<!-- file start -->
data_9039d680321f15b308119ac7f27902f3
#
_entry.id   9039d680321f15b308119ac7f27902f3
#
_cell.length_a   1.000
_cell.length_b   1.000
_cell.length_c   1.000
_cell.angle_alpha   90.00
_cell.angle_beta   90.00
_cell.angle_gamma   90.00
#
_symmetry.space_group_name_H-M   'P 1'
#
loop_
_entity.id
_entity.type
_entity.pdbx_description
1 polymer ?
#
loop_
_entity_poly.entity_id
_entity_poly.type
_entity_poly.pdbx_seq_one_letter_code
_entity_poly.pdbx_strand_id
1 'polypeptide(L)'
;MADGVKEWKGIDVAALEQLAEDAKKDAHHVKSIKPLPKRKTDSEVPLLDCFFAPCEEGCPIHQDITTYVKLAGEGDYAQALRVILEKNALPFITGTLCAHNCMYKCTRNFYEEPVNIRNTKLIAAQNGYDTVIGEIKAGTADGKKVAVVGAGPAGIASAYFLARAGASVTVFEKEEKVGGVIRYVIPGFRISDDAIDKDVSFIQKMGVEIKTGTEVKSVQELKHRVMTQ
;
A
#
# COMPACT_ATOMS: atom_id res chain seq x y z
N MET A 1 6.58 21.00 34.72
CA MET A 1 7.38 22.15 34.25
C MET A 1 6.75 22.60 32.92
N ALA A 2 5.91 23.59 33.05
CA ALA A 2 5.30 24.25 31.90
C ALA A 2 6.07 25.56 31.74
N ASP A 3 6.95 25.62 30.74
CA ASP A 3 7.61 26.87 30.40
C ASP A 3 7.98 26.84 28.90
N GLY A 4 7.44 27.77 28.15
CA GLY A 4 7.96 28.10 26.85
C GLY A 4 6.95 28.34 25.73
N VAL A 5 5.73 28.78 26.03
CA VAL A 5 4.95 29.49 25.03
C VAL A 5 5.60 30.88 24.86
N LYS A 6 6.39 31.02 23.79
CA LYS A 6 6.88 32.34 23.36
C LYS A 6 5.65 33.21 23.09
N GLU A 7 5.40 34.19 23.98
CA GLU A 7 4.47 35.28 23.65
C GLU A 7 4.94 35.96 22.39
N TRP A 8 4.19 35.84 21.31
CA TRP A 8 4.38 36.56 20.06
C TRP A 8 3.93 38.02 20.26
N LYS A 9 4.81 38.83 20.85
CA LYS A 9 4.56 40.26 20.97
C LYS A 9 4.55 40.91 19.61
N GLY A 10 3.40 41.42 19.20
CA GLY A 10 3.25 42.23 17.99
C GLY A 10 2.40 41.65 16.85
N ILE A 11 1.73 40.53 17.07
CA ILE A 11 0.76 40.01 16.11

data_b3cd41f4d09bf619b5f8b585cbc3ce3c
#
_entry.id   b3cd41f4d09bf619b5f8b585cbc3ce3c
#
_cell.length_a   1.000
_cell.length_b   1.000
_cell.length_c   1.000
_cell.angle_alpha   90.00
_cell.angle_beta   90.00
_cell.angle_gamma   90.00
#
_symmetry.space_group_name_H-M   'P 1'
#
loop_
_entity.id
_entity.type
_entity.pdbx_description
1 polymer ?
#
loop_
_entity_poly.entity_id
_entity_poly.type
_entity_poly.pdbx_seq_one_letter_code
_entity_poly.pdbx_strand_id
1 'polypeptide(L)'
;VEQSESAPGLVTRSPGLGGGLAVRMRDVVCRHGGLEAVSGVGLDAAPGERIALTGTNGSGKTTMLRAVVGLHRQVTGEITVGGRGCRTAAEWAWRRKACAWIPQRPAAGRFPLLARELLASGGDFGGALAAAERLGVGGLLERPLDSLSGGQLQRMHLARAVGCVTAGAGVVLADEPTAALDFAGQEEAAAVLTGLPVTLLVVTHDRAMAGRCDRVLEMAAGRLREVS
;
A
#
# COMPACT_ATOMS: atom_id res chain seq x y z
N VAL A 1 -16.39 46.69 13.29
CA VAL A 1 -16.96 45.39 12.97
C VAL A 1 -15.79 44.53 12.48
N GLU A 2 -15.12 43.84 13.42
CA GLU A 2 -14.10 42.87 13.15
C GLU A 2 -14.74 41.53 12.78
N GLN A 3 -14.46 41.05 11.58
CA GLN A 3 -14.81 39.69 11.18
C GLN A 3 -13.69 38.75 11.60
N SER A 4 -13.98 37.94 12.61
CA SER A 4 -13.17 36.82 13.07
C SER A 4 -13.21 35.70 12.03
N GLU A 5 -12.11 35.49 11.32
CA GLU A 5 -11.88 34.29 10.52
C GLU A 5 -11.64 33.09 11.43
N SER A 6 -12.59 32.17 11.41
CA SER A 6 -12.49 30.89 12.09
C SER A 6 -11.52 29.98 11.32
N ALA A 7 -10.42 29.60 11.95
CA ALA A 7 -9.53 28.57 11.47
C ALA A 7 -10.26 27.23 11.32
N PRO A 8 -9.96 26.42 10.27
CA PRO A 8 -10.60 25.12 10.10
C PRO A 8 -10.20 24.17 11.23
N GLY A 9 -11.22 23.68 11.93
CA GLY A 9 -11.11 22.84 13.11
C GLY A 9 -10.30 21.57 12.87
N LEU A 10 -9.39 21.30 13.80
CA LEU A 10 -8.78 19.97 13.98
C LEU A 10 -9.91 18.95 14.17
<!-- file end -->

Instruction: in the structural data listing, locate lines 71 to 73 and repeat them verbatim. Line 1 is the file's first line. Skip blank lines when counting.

_cell.angle_beta   90.00
_cell.angle_gamma   90.00
#